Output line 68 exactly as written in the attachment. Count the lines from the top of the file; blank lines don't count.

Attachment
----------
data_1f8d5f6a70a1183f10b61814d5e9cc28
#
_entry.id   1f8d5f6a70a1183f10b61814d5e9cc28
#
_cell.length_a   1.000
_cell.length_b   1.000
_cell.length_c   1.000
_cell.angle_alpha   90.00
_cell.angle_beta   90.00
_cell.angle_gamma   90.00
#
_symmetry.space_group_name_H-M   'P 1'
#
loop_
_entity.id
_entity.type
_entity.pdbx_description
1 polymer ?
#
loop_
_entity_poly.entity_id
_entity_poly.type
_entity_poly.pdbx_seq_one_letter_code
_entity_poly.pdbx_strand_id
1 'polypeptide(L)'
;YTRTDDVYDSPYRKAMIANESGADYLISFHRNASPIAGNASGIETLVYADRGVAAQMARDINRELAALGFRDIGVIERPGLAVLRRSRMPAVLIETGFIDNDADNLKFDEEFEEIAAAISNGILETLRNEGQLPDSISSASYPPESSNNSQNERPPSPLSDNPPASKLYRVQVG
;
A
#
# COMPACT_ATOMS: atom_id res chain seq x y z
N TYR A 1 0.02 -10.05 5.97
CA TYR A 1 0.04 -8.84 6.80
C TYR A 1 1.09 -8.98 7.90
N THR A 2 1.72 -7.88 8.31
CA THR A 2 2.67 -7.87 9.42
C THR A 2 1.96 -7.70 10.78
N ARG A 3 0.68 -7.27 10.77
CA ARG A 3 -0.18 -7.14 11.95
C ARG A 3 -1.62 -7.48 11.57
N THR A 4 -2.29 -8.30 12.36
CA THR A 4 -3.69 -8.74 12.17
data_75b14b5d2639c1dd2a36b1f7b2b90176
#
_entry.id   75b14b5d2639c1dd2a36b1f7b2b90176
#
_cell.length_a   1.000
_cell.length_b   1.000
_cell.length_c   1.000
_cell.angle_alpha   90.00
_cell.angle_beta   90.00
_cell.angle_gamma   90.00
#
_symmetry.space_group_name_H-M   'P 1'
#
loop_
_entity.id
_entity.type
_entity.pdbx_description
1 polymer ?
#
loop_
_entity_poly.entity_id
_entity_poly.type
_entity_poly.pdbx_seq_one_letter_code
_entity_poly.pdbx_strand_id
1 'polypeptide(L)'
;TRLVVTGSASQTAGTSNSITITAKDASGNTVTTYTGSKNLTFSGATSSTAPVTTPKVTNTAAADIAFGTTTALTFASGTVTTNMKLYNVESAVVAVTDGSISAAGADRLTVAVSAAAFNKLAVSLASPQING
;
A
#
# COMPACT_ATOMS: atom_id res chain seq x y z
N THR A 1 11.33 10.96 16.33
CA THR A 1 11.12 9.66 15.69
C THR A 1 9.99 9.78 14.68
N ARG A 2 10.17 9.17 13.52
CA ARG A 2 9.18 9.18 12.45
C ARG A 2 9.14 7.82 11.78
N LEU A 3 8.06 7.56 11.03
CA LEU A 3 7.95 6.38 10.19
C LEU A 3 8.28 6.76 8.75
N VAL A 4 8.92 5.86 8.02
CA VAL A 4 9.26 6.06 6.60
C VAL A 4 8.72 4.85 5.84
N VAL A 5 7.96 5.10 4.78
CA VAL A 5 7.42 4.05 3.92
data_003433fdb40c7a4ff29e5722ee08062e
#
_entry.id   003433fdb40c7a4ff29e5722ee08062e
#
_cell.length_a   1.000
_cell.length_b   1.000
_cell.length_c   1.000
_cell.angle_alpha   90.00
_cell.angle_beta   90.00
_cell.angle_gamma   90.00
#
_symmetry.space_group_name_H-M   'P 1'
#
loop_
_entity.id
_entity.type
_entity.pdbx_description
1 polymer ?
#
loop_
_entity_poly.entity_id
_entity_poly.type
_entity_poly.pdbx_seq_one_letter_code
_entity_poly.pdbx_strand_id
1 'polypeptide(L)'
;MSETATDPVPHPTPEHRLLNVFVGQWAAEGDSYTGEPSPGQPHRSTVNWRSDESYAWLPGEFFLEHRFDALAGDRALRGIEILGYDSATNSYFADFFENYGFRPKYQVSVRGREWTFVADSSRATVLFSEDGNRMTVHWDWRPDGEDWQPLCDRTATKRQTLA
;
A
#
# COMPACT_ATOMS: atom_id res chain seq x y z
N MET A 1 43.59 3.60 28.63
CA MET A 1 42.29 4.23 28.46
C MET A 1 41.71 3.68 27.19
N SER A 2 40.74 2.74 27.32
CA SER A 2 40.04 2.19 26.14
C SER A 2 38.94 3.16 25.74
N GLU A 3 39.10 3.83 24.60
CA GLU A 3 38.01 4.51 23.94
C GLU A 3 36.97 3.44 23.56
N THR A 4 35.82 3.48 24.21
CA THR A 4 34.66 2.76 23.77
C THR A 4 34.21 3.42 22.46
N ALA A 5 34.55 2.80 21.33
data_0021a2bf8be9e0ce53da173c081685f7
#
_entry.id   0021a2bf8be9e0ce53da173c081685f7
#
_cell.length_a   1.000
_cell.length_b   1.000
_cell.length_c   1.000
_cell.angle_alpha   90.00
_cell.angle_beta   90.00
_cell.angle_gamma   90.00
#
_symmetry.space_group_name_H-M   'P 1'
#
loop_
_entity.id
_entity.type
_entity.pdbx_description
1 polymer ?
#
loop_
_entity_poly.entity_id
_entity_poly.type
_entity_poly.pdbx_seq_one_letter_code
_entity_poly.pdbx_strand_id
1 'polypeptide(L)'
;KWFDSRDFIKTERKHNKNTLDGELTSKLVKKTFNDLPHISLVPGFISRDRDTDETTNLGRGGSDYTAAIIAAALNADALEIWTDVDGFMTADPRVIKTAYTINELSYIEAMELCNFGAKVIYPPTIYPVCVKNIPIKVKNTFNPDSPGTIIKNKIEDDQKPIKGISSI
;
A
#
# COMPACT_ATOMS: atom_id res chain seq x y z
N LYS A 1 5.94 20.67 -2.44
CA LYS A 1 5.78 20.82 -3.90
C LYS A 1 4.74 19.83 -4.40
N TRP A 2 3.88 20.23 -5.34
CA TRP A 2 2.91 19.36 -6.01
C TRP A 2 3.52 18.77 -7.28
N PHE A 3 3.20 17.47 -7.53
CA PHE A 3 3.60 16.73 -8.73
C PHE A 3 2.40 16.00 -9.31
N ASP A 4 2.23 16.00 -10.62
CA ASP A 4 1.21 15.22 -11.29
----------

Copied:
;